Highway driving performance and cognitive functioning the morning after bedtime and middle-of-the-night use of gaboxadol, zopiclone and zolpidem

Experimental Psychopharmacology Unit, Department of Neuropsychology and Psychopharmacology, Faculty of Psychology and Neuroscience, Maastricht University, Maastricht, The Netherlands.
Journal of Sleep Research (Impact Factor: 3.35). 06/2009; 18(4):387-96. DOI: 10.1111/j.1365-2869.2009.00746.x
Source: PubMed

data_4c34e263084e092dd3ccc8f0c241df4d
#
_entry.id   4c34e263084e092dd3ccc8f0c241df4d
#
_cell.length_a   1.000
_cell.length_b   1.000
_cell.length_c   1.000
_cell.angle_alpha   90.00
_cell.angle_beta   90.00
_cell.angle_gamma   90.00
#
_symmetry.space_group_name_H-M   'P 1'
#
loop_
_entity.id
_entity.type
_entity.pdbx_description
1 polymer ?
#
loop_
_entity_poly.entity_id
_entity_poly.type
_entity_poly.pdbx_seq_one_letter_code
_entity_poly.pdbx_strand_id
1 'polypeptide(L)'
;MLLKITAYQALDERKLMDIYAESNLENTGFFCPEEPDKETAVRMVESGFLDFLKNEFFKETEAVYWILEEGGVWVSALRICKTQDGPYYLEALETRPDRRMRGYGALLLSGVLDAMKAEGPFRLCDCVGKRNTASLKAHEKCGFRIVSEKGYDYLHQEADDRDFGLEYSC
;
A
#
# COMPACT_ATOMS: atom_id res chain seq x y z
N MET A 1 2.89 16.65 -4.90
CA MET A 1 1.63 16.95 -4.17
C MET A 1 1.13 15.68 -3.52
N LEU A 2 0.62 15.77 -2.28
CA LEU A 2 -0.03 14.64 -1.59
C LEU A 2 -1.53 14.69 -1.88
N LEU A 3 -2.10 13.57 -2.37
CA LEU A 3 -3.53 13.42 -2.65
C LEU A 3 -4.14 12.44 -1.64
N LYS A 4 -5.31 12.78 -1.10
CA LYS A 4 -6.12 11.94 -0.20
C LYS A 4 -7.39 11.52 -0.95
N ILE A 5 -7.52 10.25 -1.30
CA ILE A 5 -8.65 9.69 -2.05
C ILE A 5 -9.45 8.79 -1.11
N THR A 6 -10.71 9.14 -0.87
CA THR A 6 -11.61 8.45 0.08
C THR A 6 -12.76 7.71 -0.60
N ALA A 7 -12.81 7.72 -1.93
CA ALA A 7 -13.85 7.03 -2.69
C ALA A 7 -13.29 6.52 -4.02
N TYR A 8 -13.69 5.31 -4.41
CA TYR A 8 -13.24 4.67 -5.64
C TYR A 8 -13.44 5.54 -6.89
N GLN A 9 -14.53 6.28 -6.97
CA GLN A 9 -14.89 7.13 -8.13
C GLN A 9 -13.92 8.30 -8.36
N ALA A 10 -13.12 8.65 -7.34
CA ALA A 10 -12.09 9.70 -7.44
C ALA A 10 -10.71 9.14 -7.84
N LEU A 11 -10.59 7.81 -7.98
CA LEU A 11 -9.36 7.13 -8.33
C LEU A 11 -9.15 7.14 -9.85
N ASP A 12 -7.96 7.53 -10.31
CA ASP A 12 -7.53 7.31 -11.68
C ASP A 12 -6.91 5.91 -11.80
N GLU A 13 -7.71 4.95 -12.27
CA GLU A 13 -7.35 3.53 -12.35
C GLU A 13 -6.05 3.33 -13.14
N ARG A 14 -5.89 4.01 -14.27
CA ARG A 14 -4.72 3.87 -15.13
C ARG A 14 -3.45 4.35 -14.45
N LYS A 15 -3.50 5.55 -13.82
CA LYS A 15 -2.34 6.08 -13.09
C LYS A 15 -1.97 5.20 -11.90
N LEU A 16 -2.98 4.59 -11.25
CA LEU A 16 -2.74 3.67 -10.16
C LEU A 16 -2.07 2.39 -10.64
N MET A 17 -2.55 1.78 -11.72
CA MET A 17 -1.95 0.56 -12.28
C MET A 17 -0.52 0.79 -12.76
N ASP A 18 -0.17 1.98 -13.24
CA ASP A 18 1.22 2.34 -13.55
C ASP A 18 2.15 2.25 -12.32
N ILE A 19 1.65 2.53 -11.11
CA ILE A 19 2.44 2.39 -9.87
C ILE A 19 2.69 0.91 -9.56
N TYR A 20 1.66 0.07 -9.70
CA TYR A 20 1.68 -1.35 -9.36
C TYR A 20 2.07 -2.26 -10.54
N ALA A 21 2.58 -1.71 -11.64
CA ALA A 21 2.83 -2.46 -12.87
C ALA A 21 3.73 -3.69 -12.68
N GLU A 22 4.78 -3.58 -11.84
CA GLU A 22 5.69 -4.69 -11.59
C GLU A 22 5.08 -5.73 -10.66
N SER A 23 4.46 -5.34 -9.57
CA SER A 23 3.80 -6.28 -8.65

Gaboxadol is a selective extrasynaptic GABA(A) receptor agonist previously in development for the treatment of insomnia. Due to its short half-life (1.5-2 h) it is expected to be free from residual effects the next morning. The present study assessed the residual effects of evening and middle-of-the-night administration of 15 mg of gaboxadol on cognitive, psychomotor and driving performance. Twenty-eight healthy volunteers entered the study with 25 (12 women; mean age 31.4 years) completing a double-blind, placebo-controlled, active-referenced five-way cross-over study. Each treatment night subjects ingested one capsule at 23:00 hours and one at 04:00 hours. Treatments were placebo at both times, 15 mg gaboxadol or 7.5 mg zopiclone followed by placebo, and placebo followed by 15 mg gaboxadol or 10 mg zolpidem. Effects on cognition and psychomotor performance were assessed between 07:30 and 08:30 hours and on driving between 09:00 and 10:00 hours. Driving, as measured by standard deviation of lateral position in an on-the-road driving test, was almost significantly (P < 0.07) impaired after evening administration of gaboxadol for the all-subjects-completed set (n = 25) but significantly (P < 0.05) in the full analysis set (n = 28). Effects of all other active treatments on driving were significant. Evening administration of gaboxadol had minor effects on divided attention only, whereas middle-of-the-night administration impaired performance significantly in all tests except memory. Zolpidem and zopiclone impaired performance significantly in every test except tracking after zopiclone; 15 mg of gaboxadol can produce minor residual effects on driving after evening administration. Administration later at night is associated with moderately impairing residual effects on driving and psychomotor performance but not on memory.